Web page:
On Thursday night last, the 24th inst., about eleven o’clock, a woman was found lying on the street, opposite a lodging-house in Ogle-street, near Chapel-lane, with her throat cut and mangled in a most shocking manner. The first persons who discovered her was a man named MICHAEL RICE and a policeman—she was taken into the lodging-house, and Mr. KELLY, of the police, together with Surgeons LESLIE and LAVEREY, and Dr. COLVAN, were promptly in attendance ; the latter gentleman had her brought up to the county infirmary, where she was most carefully at- tended to, and her wounds properly dressed by Drs. ROBINSON, and COLVAN. The windpipe, as well as the passage to the stomach was divided, the bleeding, however, was not very great, none of the larger blood vessels being wounded ; but almost the entire of any fluid attempted to be swallowed since has escaped at the wound in the throat. She is considered by her medical attendant as still in great danger. She tells a curious story about the affair, and has persisted in it all through, attesting it in the most solemn manner. She states that at about half past nine or ten o’clock on the night before mentioned, she left the house she lodged at in Ogle-street, “for a little walk” down Dobbin-street ; that at the entrance to the lane leading to the demesne gate, she saw a man and woman (the description of whose persons, &c., are in the hands of the authorities) talking. They spoke to her, and she replied ; they then began to laugh and joke, and at last laid hold of her, and dragged her down into the lane, she struggling to get away. The woman (or person dressed like a woman) then laid hold of her arms behind, pi nioning her that she could not move, the man at the same time tied a handkerchief across her mouth behind her head, and placing his hand on it, he set to deliberately to cut her throat She thinks she would not have escaped with her life, had not the Primate’s gate been opened, and a light exhibited, for what purpose she does not know, unless closing the gate, when they let her go—she then fell, and when she arose again, which she did by her own aid alone, she made her way to the lodging- house, where she had stopped the night before, and fell fainting and exhausted at the door, where she was found. A considera- ble quantity of blood was found where she described, next day, and a common table knife, with some blood on it, was found as if it had been flung over a wall which divides the lane from premises adjoining. Fama clamosa, in other words common re- port, loudly asserts she did it herself ; she was from the first quite rational, and most wonderfully collected considering what had occurred to her. She lived three years with a family in Dobbin-street, as servant, and was well behaved and honest ; her former master seeing her distressed situation, had given her a little help the day before. She has friends living near Killilea, and all who know her state her to be a woman of good charac- ter. She had been married, but has lived for some years apart from her husband, and is about 39 years of age. For particu- lar reasons her name is suppressed at present.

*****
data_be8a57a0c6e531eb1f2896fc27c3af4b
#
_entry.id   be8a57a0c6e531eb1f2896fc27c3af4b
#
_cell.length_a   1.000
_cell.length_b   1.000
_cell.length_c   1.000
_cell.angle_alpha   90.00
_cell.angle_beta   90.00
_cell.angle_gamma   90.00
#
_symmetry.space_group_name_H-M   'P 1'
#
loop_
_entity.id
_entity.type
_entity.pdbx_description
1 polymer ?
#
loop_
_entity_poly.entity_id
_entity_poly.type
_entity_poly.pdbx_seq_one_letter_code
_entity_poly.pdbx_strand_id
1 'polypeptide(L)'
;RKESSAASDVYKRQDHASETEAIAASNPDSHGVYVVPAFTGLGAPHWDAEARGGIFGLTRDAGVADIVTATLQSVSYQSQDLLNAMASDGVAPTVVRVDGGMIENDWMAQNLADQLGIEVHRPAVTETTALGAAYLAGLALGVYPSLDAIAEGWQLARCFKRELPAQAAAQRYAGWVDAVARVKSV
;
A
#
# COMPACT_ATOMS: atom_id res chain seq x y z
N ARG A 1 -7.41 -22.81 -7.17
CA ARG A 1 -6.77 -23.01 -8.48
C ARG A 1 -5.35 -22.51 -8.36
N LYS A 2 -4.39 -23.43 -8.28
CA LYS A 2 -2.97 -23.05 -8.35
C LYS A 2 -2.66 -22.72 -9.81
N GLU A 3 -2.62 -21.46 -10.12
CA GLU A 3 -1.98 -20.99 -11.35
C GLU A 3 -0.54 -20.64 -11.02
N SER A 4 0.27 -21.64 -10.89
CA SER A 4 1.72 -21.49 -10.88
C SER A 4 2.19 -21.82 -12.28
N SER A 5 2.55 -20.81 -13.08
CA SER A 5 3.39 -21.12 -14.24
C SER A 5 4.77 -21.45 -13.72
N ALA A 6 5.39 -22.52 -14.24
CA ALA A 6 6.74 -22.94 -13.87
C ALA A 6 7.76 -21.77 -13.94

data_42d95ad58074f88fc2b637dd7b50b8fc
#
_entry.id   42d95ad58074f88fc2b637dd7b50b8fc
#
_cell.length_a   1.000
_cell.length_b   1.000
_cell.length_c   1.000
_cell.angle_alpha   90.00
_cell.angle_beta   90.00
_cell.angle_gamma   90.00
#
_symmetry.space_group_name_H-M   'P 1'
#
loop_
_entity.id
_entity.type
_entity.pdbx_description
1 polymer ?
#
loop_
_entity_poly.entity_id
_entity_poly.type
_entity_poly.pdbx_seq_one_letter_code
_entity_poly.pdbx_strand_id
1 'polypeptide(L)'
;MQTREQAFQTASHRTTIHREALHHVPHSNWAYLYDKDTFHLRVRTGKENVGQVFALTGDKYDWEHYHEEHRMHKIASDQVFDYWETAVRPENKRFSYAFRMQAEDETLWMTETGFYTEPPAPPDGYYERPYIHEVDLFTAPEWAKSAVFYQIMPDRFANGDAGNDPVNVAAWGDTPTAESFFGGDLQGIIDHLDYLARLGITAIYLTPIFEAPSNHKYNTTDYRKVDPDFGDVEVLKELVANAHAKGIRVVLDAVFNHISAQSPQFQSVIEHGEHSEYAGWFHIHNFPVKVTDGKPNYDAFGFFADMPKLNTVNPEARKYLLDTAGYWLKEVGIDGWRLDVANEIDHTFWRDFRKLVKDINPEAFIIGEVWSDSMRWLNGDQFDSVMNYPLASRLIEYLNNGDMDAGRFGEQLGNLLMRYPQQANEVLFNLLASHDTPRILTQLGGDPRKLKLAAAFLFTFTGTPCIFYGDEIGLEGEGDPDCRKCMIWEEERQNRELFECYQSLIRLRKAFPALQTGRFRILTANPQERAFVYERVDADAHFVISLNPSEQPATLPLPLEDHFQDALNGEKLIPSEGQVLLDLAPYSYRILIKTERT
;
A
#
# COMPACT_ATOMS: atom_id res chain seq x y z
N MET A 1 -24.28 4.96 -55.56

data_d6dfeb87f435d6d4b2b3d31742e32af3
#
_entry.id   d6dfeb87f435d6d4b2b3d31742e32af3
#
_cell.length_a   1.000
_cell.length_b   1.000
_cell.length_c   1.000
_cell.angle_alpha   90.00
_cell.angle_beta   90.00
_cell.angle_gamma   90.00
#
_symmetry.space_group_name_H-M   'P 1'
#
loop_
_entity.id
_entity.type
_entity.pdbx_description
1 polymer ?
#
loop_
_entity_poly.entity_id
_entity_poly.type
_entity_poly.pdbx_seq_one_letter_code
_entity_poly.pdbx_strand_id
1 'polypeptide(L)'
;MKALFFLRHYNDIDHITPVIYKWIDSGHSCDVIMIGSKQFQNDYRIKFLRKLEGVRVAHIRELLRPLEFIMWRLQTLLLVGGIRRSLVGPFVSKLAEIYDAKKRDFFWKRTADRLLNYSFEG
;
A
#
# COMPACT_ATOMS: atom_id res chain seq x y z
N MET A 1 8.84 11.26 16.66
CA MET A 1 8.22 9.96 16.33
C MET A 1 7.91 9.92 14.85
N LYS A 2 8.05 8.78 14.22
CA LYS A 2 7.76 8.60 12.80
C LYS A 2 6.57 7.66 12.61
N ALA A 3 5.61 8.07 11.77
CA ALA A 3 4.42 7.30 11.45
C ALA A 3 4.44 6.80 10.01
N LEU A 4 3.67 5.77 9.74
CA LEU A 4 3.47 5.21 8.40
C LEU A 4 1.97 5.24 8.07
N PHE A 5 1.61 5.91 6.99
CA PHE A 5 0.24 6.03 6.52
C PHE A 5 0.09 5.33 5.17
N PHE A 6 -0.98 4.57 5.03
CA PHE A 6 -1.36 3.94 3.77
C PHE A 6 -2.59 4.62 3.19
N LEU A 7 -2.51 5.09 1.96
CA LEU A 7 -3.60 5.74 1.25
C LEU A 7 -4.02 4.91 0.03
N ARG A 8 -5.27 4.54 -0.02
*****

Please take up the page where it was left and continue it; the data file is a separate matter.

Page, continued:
While we have gratifying intelligence from all parts of the country that the processions in commemoration of the battle of the Boyne, passed off quietly ; we sincerely regret to state that in this city a different result has to be recorded. The lodges in the neighbourhood of Armagh assembled and marched in procession to Drumilly, where they were met by an immense body of orangemen, and every thing there was peaceful, as the letter of our correspondent testifies. While passing through the city in the morning there was nothing but peace and good order. In the evening, however, the scene changed. On their return home a fearful collision took place at the corner of Ogle- street, adjoining Thomas-street ; several shots were fired, and stones thrown, which terminated in the death of one individual and the wounding of several others. Upon intelligence of the riot having reached the grand jury, who were engaged at the fiscal business, three of the magistrates left the room.—Mr. Paton and Counsellor Robinson to the scene of riot, where they used every exertion to make peace, while Mr. Dobbin ran for the military, whose appearance was attended by a cessation of hostilities. The damage done to the houses in the vicinity of the affray is very great ; scarcely a window that has not been broken by either bullets or stones. Innumerable are the rumours of the origin of the row, which we need not here state, as the whole matter is being investigated before theCorner [sic] and Lord Gosford, Lord Lieutenant of the County, and several magistrates. The following are the names of the sufferers :-- William Magee—Gunshot in the left should—(Serious.) Thomas Corr do. of right shoulder. John Boyle do. of right groin, penetrating into abdo- men, with hemorrhage. Since dead. William Carson—Contusion of face and body.—(Serious.) Eliza Anderson—Gunshot wound, passing through the left ankle joint. Jane Carson—Contusion of the eye and body; wife of Wm. Carson. (Serious.) Anne Maguire—Gunshot wound in the right side of abdomen. (Serious.) There were several other slighter cases, but for whom there was not room in the hospital. At two o’clock yesterday Boyle was interred. The funeral was attended by Primate Crolly and a vast concourse, who went and returned in an orderly and peaceable manner. The High Sheriff had the precaution to order out some of the Scotch Greys and a party of the 46th.